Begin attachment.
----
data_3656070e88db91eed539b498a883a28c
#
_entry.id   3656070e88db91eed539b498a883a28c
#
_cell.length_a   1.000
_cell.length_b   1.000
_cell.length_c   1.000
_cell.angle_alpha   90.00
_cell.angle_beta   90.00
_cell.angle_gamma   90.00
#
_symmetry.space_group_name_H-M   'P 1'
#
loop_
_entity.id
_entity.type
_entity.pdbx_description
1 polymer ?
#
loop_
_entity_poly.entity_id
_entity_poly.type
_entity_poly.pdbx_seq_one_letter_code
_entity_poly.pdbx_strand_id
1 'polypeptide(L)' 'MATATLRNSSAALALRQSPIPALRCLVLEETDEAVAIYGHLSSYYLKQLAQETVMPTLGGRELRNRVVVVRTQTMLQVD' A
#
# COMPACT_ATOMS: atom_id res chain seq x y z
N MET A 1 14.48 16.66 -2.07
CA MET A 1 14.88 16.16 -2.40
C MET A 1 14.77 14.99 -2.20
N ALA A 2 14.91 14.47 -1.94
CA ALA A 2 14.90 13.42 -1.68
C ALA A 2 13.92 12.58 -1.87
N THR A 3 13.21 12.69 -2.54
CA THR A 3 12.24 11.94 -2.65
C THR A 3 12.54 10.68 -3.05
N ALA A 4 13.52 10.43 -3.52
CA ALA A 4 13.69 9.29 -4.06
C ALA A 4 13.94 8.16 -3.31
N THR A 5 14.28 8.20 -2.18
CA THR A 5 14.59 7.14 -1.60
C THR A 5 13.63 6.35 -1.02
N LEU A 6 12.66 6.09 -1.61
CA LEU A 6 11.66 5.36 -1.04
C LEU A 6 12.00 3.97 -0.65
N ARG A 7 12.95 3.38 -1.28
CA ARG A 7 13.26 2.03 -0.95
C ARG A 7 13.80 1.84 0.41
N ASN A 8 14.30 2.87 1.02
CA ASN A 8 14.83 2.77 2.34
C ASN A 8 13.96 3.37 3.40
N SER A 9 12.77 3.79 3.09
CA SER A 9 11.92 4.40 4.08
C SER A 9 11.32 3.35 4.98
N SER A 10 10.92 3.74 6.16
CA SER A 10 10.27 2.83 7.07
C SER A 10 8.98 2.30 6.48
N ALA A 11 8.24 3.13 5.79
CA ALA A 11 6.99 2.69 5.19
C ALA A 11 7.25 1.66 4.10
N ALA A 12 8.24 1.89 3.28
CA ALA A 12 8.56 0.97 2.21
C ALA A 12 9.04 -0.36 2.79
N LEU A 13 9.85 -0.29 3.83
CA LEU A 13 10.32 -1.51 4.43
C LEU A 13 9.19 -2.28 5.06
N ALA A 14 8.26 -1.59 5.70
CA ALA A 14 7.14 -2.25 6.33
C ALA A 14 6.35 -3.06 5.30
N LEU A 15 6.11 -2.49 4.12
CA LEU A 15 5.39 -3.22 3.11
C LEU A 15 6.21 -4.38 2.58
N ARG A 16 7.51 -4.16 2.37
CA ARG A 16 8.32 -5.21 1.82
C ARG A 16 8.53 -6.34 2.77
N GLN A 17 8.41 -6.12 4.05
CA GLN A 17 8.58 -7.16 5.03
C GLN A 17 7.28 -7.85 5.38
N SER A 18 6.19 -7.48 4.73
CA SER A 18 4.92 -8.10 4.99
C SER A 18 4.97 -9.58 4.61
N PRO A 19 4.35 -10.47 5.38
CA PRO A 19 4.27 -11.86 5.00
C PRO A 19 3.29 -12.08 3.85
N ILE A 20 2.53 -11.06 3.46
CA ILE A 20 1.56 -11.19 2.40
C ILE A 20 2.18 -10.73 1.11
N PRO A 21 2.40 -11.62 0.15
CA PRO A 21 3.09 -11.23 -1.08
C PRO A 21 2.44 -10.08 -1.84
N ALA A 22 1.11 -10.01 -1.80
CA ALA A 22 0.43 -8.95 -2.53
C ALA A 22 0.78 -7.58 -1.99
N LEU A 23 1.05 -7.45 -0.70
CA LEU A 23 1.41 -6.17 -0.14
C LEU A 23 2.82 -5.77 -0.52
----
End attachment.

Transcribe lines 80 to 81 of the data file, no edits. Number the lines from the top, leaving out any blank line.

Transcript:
CA SER A 18 4.92 -8.10 4.99
C SER A 18 4.97 -9.58 4.61